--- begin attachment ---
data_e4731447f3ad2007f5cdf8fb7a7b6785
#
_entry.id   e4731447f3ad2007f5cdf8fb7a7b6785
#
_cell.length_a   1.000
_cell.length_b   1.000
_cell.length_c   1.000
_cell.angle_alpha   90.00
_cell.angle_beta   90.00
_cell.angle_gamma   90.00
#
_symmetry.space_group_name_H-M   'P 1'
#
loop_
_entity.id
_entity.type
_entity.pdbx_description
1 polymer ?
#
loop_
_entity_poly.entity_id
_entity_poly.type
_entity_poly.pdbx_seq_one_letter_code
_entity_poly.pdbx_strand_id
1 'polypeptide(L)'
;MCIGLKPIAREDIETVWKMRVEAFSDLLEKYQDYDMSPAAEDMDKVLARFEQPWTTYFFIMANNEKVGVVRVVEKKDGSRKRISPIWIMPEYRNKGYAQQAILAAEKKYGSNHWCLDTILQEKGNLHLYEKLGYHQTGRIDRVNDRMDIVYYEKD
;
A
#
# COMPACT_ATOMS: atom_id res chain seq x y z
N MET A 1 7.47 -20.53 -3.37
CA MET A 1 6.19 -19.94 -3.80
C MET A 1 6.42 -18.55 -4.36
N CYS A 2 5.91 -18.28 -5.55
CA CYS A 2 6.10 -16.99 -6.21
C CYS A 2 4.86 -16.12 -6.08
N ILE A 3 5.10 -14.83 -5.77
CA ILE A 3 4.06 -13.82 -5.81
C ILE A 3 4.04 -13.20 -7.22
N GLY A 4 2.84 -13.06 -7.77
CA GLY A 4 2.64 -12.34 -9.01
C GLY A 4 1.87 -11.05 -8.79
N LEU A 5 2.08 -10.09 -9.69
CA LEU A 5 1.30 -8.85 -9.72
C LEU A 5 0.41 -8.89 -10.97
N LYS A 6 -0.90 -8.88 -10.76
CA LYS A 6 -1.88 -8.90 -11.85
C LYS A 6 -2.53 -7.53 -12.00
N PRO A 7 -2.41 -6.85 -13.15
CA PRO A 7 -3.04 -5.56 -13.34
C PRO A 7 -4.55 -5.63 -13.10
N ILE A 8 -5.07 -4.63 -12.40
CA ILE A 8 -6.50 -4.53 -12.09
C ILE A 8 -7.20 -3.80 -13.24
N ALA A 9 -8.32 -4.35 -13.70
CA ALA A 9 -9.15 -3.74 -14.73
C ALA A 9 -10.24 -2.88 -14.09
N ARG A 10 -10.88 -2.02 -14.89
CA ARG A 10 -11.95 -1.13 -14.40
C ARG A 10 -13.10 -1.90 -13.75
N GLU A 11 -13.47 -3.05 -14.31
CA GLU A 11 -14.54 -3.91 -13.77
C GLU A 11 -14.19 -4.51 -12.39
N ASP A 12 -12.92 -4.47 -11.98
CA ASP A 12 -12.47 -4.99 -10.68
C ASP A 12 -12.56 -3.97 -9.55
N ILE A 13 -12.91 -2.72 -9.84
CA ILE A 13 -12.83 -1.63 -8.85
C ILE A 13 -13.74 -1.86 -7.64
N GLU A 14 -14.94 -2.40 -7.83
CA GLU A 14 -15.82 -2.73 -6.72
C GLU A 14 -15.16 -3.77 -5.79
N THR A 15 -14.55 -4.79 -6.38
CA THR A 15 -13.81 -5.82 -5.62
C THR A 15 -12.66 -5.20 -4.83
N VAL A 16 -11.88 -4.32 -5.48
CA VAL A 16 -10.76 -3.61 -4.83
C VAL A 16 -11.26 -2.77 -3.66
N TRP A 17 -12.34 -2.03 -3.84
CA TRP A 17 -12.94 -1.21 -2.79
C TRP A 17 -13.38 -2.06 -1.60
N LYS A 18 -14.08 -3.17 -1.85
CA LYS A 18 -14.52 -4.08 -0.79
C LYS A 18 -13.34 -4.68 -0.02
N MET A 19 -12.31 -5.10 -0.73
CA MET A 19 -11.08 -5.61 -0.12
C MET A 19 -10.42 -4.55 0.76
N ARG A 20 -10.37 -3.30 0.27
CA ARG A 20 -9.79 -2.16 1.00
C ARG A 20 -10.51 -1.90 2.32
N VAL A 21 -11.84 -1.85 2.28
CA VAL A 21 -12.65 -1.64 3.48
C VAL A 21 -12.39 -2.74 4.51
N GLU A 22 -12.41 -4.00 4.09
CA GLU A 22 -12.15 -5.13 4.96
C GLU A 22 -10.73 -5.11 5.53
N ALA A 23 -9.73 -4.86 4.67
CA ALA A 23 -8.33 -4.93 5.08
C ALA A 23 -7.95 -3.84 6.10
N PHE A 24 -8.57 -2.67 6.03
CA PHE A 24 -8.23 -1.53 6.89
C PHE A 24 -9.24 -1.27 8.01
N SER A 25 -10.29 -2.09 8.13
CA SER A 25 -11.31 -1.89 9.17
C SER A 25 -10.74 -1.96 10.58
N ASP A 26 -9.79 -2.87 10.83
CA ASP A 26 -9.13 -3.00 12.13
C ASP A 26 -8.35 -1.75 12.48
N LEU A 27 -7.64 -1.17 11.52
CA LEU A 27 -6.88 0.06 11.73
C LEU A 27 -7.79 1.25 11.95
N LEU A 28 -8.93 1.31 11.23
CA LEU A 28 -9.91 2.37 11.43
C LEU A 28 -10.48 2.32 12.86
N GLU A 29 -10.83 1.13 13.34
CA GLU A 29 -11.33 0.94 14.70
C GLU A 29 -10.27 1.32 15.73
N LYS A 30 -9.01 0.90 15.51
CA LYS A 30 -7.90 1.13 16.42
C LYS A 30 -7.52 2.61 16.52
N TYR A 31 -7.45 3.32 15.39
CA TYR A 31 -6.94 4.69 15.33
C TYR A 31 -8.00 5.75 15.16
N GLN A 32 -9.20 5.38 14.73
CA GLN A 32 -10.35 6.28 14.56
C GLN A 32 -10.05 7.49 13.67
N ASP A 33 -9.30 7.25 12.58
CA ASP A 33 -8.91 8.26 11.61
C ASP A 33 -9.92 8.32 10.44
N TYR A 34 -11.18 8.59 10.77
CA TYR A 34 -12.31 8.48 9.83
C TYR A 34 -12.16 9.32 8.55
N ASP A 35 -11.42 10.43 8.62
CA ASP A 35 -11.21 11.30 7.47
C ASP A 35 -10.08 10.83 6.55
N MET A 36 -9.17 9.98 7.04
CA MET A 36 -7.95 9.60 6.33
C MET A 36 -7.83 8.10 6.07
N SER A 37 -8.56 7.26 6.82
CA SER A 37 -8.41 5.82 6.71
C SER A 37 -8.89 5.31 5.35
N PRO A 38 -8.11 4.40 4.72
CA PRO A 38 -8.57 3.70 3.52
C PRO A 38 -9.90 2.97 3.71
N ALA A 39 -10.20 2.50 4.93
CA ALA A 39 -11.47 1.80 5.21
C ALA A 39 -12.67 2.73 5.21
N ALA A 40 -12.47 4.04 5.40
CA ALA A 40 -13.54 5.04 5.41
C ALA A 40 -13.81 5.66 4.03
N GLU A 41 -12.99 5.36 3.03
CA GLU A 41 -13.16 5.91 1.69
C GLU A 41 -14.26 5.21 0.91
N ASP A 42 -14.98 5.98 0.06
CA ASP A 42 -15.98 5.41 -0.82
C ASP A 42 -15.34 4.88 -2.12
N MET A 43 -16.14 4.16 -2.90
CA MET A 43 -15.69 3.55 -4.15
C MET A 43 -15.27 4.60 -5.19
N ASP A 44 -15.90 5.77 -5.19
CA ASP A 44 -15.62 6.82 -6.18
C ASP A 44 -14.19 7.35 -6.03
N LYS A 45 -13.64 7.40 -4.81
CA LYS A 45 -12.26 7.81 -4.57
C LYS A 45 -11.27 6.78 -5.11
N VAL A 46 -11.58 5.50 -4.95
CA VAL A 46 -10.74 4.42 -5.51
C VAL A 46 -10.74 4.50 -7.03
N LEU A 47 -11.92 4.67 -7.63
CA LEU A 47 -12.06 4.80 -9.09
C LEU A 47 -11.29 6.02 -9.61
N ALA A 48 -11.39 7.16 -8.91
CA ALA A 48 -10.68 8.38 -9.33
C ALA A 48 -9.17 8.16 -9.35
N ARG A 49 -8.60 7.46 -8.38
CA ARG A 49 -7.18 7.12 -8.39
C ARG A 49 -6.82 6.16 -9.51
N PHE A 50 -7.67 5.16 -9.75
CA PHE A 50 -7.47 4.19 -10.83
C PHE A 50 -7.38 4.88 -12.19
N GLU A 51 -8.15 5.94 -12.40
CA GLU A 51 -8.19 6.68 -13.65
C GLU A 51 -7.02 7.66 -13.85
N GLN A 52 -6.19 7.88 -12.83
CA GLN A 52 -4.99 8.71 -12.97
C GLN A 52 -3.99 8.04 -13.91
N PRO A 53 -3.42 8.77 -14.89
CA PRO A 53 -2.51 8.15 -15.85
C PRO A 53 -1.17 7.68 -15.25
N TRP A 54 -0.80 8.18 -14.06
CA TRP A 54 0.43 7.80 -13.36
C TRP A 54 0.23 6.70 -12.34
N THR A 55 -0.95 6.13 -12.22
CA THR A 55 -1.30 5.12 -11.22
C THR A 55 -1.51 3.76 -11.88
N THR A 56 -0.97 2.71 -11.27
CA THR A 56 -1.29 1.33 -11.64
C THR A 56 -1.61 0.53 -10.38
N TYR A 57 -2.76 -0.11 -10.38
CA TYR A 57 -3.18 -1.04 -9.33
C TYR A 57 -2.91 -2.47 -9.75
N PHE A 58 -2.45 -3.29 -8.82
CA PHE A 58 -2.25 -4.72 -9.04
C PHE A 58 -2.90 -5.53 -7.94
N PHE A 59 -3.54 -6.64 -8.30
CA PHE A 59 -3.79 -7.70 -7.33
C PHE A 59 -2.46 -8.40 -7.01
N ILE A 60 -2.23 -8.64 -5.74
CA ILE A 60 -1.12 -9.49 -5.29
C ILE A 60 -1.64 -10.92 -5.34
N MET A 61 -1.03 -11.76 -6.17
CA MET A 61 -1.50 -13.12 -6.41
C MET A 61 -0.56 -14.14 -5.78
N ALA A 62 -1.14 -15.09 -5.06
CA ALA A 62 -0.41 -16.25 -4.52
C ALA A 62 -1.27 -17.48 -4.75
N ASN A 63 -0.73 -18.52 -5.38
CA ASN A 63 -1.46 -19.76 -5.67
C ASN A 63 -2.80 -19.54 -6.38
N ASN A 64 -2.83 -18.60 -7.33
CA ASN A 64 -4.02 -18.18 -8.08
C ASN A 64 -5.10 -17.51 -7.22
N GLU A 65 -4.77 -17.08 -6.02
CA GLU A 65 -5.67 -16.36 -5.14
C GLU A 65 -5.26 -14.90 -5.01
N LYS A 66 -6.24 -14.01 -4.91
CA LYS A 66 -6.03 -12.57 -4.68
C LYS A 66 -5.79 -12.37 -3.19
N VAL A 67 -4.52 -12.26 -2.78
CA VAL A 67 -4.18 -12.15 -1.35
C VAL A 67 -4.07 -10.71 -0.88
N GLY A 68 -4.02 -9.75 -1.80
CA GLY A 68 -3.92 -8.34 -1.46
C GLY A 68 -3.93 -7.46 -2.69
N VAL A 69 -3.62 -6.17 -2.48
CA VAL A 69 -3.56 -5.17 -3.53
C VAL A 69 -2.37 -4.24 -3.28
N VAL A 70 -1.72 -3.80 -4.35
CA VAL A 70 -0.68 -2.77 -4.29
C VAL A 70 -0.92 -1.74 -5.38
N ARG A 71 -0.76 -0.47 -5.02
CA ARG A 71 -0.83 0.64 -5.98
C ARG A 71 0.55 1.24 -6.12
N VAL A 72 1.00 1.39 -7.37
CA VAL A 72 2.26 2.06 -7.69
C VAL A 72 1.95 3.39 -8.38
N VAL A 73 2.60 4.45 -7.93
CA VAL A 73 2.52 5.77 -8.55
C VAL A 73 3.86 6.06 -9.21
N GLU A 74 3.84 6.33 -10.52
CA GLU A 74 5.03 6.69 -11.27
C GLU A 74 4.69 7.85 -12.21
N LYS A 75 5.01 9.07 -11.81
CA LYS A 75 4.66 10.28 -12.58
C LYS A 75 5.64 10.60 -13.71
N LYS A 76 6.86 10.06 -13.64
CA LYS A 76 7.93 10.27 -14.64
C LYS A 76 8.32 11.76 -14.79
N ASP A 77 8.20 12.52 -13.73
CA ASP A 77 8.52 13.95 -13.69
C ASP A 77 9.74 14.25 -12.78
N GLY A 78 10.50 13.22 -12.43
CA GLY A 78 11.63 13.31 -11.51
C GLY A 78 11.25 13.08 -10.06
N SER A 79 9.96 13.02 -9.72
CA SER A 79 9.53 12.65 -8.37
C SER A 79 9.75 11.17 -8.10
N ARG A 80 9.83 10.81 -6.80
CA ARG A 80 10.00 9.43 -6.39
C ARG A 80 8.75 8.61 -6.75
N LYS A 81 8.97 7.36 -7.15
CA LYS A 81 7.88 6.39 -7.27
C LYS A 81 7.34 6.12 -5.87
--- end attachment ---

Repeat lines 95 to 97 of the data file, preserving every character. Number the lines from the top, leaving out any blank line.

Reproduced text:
CA GLU A 22 -12.15 -5.13 4.96
C GLU A 22 -10.73 -5.11 5.53
N ALA A 23 -9.73 -4.86 4.67